I have recently been reading Walter Isaacson's biography of Steve Jobs. As a musician and meditator, I've always identified with Jobs's Zen side and his fondness for an artistic aesthetic that stems from that philosophy. When Jobs hooked up with designer Jonathan Ive in the late '90s, a great collaborative partnership was born, due to the fact that they both shared a similar design style--a style manifested in most of Apple's products of the past 10-15 years, such as the iMac, various MacBooks, the iPod, iPhone and iPad. I'll be honest too: I designed this website with a similar Zen-like feel in mind (I agonized for weeks over the background color!). Ive describes his aesthetic this way:
Simplicity isn't...just minimalism or the absence of clutter. It involves digging through the depth of complexity. To be truly simple, you have to go really deep. For example, to have no screws on something, you can end up having a product that is so convoluted and complex. The better way is to go deeper with the simplicity, to understand everthing about it and how it's manufactured. You have to deeply understand the essence of a product in order to be able to get rid of the parts that are not essential.
That's exactly the same way I feel about playing music. Truly simple playing comes from two things: a well-developed technical command, and a thorough understanding of music and how it's constructed. It has a lot of thought and preparation underneath its surface. There's great subtlety and character; it's not just simple for the sake of simple. The old maxim "Less Is More" has always bothered me; not because it's not true, but because people often use the term without understanding the nuances of elegant simplicity. Simple playing is vastly different from simplistic playing.
We must dig through complexity and sophistication in order to strip our playing of the parts that aren't essential.
Here's a classic story that illustrates this point:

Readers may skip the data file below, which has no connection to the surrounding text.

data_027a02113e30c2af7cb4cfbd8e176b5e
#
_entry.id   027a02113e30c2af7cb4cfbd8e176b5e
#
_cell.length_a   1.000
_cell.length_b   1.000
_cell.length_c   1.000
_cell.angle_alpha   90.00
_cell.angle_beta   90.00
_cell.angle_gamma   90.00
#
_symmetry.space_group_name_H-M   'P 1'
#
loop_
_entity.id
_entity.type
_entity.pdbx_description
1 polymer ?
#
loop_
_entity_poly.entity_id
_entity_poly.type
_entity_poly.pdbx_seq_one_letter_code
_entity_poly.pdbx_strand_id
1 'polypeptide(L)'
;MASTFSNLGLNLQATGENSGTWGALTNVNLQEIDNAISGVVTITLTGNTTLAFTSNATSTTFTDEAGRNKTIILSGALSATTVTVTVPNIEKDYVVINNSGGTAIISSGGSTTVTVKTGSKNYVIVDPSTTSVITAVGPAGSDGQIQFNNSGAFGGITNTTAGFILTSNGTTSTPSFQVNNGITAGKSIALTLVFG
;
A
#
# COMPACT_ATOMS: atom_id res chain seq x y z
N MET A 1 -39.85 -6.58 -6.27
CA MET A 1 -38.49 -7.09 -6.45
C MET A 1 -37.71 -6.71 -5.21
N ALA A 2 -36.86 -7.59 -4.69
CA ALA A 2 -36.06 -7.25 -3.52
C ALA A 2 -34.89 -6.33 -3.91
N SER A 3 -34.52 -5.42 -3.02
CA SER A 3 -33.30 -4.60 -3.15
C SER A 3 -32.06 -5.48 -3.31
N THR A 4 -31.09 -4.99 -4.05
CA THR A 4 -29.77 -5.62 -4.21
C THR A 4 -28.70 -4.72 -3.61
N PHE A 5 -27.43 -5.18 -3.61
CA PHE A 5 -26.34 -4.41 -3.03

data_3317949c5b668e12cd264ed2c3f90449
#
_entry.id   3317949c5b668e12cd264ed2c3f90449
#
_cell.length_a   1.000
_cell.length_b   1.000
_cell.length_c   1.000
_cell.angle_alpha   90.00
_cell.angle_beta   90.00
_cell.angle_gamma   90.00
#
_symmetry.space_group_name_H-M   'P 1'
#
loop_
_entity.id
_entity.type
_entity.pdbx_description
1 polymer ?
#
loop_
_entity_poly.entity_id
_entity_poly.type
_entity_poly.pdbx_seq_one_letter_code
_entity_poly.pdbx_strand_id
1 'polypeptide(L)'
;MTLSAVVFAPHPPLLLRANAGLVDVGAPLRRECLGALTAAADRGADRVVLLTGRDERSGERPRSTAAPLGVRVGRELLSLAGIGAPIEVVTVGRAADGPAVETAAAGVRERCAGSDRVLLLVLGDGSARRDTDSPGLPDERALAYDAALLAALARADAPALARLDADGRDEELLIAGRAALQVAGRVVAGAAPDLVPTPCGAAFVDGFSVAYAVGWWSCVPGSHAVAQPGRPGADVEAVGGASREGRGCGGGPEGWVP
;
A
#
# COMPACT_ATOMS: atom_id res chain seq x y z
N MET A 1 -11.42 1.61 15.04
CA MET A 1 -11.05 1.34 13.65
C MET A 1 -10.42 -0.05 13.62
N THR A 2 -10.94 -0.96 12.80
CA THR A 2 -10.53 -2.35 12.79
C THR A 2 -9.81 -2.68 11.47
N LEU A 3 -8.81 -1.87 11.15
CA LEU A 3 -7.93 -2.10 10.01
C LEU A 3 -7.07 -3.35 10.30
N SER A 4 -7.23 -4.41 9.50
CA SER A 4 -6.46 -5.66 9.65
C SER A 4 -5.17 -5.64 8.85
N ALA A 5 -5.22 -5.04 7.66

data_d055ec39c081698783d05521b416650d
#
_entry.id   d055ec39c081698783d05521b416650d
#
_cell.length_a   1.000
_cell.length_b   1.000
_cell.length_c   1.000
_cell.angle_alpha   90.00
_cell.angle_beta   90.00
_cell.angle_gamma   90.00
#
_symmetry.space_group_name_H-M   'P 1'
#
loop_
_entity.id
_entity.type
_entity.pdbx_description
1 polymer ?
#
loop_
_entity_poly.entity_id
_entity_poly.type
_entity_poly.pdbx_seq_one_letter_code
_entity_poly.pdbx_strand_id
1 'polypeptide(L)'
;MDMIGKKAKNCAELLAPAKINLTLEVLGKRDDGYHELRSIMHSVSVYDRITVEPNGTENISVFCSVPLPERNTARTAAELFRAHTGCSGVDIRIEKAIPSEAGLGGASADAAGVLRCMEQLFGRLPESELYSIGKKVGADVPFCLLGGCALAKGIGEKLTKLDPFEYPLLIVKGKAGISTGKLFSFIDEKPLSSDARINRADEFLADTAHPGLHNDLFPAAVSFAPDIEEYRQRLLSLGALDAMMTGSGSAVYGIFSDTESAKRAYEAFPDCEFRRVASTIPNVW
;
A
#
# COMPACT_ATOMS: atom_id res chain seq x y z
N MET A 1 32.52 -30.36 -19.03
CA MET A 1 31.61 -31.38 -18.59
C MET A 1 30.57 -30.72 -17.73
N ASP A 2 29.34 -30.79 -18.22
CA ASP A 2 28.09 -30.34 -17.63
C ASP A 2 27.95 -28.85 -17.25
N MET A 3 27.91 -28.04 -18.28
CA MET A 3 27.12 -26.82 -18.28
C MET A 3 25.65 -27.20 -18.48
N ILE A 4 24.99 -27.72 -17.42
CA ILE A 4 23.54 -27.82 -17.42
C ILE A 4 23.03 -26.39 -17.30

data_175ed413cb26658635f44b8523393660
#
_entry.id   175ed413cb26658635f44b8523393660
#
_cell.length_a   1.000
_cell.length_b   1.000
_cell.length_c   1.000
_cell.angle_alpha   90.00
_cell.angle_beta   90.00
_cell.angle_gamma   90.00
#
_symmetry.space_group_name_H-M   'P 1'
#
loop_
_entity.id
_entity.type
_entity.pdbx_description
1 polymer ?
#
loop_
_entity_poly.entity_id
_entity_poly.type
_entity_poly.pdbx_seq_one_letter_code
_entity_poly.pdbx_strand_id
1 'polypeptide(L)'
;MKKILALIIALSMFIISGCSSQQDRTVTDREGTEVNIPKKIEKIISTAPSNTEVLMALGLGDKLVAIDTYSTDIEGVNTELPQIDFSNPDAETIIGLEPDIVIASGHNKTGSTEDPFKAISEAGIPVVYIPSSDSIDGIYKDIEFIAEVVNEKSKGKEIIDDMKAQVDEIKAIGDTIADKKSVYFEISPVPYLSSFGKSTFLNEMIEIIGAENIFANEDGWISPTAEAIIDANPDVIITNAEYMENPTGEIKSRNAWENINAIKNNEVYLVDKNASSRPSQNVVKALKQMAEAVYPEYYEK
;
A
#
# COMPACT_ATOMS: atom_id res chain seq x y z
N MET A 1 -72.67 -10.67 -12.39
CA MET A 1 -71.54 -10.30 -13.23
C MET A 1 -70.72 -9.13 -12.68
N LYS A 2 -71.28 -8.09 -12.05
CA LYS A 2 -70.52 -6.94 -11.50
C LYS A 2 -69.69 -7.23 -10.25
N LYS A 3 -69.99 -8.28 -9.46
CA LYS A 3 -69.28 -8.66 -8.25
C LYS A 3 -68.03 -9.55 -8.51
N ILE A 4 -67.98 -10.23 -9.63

The engine of a giant ship failed. The ship's owners tried one expert after another, but none of them could figure how to fix the engine. Then they brought in an old man who had been fixing ships since he was a youngster. When he arrived, he immediately went to work.
After looking things over, the old man reached into his bag and pulled out a small hammer. He gently tapped something. Instantly, the engine lurched into life. The engine was fixed! A week later, the owners received a bill from the old man for ten thousand dollars. Livid at being charged so much money for such a seemingly simple task as tapping with a hammer, the owners asked the man to send an itemized bill. The bill read:
Tapping with a hammer ......................... $ 2.00
Knowing where to tap .....................$ 9,998.00
The "knowing where to tap" part is what I strive for as a musician. It's a never-ending process of constant refinement. The task of tapping was simple and seemed mundane to the ship's owners, yet below its surface there's a tremendous depth gained from years of experience and practice. Likewise, the audible difference between a mediocre musician and a great one playing the most simple beat, line or melody can sometimes be subtle, but within that subtlety there's a wide gulf. We must dig deeply, develop our technique, listen, play, practice, and go beyond complexity in order to arrive back at true simplicity.
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